Polymer nanocomposites revolutionised the research in this field owing to the tremendous improvement in the composite properties at very low filler volume fraction. The surface modification of the filler, generally layered silicate montmorillonite clay, is required to compatibilise the organic and inorganic phases. The inorganic clay was modified conventionally with alkyl ammonium ions and the exfoliated nanocomposites with polar polymers could be formed where the clay could be dispersed at nanometer scale. During the initial phase of nanocomposite developments, only ammonium ions of fixed chain length were exchanged on the clay surface. However, this technology suffered when polyolefins and other non-polar polymers were used owing to the difficulties in dispersion of polar clay in the hydrophobic matrices. At best, only partially exfoliated composites could be formed by using these ammonium modified clays. To circumvent these limitations, two possible routes have been followed. By polarising the polymer matrix (e.g. by addition of compatibilisers or surfactants), one can achieve compatibilisation between the organic-inorganic phases.
However, this technology leads to deterioration of nanocomposite properties even though better delamination is achieved. On the other hand, one can also focus on the more efficient modification of the filler surface so that the residual polarity after modification of the surface with conventional ammonium ions is also eliminated. A number of new clay surface modification techniques have been developed in the recent years which help in the generation of more exfoliated polymer nanocomposites. These techniques do not rely on the ion exchange of fixed chain length ammonium ions, but lead to generation/exchange of long and polydisperse polymer chains. These techniques include grafting of polymers to the clay surface, grafting of polymers from the clay surface, controlled living polymerisation from the clay surface, in situ generation of polyolefins from the clay surface and clay surface reactions etc. and form very robust technologies for the complete organophilisation of the clay surface.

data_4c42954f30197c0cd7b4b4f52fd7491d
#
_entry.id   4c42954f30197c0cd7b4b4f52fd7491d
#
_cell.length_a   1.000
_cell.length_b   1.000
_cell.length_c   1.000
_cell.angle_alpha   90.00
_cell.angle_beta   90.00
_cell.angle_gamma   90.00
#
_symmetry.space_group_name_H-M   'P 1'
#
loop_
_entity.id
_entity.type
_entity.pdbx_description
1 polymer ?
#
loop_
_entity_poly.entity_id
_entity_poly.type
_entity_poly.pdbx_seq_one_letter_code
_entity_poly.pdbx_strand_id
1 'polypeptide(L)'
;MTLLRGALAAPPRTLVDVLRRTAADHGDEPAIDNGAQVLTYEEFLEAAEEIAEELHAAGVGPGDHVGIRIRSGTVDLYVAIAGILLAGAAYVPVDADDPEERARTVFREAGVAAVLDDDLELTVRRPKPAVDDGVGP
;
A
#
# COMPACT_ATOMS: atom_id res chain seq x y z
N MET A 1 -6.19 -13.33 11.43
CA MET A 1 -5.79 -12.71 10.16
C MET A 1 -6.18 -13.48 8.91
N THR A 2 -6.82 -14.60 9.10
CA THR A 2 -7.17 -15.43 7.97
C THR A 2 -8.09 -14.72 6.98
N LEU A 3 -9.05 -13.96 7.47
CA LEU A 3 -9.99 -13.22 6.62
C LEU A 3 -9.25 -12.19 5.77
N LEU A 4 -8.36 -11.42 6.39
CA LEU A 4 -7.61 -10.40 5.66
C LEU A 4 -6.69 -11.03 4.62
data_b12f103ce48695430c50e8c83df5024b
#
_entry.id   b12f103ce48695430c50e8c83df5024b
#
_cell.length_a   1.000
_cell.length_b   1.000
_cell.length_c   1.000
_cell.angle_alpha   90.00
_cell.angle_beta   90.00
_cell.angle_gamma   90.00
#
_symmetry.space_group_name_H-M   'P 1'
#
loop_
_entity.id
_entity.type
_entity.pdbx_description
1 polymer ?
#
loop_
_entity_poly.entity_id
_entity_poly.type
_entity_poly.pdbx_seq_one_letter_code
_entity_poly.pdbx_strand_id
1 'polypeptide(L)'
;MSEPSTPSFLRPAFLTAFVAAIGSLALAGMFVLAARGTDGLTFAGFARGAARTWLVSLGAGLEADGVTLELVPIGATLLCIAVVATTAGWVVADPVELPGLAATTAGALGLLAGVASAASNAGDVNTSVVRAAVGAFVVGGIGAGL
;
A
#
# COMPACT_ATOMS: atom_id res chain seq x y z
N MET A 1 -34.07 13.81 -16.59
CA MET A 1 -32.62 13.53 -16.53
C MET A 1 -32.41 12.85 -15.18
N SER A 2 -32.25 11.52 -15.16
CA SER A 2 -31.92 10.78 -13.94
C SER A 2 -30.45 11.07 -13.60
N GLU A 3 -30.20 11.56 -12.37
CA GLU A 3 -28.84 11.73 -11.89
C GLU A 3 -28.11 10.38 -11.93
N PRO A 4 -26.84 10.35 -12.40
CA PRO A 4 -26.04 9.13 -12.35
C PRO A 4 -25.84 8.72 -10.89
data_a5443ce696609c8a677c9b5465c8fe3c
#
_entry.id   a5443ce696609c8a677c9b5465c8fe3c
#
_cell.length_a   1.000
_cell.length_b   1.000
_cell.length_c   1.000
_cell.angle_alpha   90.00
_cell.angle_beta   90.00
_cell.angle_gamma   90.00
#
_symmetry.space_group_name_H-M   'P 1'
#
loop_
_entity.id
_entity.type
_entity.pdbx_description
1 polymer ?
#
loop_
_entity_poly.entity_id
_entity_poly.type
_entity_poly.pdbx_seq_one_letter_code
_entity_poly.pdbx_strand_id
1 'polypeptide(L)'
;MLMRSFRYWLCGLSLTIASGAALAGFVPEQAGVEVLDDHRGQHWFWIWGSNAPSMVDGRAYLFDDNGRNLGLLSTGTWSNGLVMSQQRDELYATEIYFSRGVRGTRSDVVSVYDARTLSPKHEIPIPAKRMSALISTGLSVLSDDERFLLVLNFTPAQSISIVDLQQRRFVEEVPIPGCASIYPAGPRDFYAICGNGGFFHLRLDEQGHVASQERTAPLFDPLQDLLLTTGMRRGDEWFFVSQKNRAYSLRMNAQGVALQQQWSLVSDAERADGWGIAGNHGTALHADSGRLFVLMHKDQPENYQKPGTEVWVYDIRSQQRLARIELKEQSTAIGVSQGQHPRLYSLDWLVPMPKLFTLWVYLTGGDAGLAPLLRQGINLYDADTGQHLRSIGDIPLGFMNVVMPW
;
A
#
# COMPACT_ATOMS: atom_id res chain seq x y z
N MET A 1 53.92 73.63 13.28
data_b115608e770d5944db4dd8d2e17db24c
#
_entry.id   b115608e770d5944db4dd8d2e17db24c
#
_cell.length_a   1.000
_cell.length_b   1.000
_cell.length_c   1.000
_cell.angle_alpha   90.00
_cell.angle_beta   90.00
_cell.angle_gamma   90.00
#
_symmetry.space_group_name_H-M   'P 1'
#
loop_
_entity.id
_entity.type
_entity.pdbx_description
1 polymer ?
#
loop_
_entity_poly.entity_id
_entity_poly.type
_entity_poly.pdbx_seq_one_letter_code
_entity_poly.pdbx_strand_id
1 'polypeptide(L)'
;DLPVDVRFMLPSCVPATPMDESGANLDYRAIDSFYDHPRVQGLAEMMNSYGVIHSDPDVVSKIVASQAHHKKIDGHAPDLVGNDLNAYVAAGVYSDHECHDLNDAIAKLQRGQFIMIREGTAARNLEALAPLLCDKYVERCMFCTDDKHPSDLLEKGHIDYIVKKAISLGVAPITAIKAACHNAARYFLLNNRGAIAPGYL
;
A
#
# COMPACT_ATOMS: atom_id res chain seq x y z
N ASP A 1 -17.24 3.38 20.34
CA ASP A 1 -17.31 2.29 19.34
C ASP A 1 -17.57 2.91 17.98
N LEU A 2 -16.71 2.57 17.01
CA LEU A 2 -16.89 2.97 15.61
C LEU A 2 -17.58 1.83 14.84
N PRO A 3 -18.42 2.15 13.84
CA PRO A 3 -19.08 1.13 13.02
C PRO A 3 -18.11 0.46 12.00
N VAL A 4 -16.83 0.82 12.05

The generation of thick brushes around the clay surface owing to the better surface modification leads to better coverage of the electrostatic forces binding the clay platelets together and also leads to higher basal plane spacing between them. As a result, the modified platelets are more susceptible to exfoliation when compounded with the polymer matrices.